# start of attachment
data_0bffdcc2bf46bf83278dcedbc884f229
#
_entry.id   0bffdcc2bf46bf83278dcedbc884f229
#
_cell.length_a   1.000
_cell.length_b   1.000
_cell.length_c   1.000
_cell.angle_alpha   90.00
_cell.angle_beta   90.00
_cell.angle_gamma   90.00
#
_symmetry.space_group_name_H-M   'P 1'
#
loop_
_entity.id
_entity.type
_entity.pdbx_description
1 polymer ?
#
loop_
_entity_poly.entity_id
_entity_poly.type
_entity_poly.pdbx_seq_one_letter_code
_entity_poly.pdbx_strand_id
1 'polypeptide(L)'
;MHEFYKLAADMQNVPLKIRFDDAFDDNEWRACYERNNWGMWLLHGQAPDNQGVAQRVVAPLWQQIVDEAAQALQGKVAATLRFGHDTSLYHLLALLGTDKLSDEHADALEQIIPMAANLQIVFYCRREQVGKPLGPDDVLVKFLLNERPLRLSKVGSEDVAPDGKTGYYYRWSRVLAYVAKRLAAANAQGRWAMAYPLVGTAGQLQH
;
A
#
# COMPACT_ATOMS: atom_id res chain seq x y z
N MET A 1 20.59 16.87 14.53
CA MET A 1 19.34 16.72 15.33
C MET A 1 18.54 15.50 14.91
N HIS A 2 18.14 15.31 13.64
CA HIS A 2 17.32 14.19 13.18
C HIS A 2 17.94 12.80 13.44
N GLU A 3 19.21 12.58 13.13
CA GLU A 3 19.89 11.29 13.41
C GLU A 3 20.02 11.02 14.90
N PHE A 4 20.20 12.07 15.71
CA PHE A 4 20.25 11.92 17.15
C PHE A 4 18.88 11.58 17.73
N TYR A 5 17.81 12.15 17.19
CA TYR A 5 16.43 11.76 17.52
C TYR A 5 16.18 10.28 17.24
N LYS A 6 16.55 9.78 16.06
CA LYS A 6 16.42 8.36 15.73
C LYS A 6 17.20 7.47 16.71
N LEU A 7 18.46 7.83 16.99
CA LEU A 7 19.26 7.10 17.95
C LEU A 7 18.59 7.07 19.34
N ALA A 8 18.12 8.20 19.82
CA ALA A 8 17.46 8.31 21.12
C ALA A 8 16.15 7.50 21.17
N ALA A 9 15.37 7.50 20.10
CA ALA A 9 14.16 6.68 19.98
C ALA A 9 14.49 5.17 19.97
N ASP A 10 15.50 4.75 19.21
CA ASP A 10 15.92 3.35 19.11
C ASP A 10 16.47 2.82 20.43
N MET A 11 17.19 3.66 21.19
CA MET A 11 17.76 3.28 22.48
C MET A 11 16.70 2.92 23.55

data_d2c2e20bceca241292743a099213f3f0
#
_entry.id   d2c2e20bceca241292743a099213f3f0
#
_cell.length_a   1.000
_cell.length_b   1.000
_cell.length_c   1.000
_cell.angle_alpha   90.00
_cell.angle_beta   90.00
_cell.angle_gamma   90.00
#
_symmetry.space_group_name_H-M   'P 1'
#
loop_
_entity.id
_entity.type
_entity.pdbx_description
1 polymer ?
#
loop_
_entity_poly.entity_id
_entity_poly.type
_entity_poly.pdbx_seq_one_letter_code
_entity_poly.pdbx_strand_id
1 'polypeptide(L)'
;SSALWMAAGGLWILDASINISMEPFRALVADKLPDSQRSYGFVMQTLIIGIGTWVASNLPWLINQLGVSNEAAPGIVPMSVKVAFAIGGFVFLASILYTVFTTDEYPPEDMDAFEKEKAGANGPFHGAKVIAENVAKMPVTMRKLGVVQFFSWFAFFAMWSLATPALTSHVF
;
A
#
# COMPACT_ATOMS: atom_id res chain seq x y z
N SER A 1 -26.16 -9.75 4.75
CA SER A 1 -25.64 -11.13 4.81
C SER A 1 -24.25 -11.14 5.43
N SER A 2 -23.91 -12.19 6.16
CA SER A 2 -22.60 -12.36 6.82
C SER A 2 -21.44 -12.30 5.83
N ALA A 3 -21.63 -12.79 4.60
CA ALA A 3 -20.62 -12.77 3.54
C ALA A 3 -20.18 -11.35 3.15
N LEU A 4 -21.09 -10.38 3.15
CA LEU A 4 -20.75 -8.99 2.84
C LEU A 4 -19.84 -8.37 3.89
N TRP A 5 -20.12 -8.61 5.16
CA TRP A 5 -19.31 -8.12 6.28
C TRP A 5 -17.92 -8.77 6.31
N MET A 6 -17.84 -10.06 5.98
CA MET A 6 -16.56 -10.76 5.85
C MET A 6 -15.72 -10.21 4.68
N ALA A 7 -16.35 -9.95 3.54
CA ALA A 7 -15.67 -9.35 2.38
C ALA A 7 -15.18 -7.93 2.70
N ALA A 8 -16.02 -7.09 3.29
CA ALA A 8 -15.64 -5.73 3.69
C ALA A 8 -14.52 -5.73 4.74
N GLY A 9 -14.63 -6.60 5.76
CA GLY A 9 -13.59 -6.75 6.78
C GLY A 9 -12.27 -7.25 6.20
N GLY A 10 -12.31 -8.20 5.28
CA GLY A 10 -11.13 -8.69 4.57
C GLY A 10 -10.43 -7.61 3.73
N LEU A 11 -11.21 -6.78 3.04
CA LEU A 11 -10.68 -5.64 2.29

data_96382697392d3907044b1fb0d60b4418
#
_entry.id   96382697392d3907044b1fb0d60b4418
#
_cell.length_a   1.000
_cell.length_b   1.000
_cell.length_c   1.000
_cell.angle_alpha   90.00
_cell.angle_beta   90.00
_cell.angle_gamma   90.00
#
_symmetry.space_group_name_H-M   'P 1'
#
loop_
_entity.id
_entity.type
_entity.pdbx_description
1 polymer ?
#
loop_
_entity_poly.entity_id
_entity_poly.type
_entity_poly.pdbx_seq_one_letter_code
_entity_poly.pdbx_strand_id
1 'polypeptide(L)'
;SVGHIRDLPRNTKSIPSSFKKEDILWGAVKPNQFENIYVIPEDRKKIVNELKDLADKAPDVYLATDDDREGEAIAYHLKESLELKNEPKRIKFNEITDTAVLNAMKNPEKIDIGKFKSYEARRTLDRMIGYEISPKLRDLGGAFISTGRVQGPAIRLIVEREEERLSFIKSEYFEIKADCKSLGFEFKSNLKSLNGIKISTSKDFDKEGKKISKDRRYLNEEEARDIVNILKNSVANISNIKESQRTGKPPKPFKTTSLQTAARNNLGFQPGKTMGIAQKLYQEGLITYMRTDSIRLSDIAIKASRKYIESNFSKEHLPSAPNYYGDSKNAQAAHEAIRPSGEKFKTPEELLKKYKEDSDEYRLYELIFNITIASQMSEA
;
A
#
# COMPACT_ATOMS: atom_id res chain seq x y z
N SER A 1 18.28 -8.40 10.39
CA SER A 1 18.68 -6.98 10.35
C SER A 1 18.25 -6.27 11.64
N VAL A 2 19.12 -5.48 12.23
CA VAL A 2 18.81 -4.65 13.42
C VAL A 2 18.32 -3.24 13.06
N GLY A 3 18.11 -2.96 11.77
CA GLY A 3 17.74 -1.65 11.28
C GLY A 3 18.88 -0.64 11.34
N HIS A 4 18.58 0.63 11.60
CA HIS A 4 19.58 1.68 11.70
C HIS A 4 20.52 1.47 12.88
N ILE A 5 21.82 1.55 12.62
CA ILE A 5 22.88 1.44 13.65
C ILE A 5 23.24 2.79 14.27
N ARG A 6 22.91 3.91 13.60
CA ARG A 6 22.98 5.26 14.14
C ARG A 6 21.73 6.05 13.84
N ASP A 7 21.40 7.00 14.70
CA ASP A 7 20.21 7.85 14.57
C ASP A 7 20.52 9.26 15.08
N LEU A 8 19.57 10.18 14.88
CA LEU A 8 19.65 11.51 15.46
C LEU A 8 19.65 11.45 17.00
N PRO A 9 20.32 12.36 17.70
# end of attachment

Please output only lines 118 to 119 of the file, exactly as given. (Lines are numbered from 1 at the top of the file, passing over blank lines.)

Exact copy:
N GLY A 9 -14.63 -6.60 5.76
CA GLY A 9 -13.59 -6.75 6.78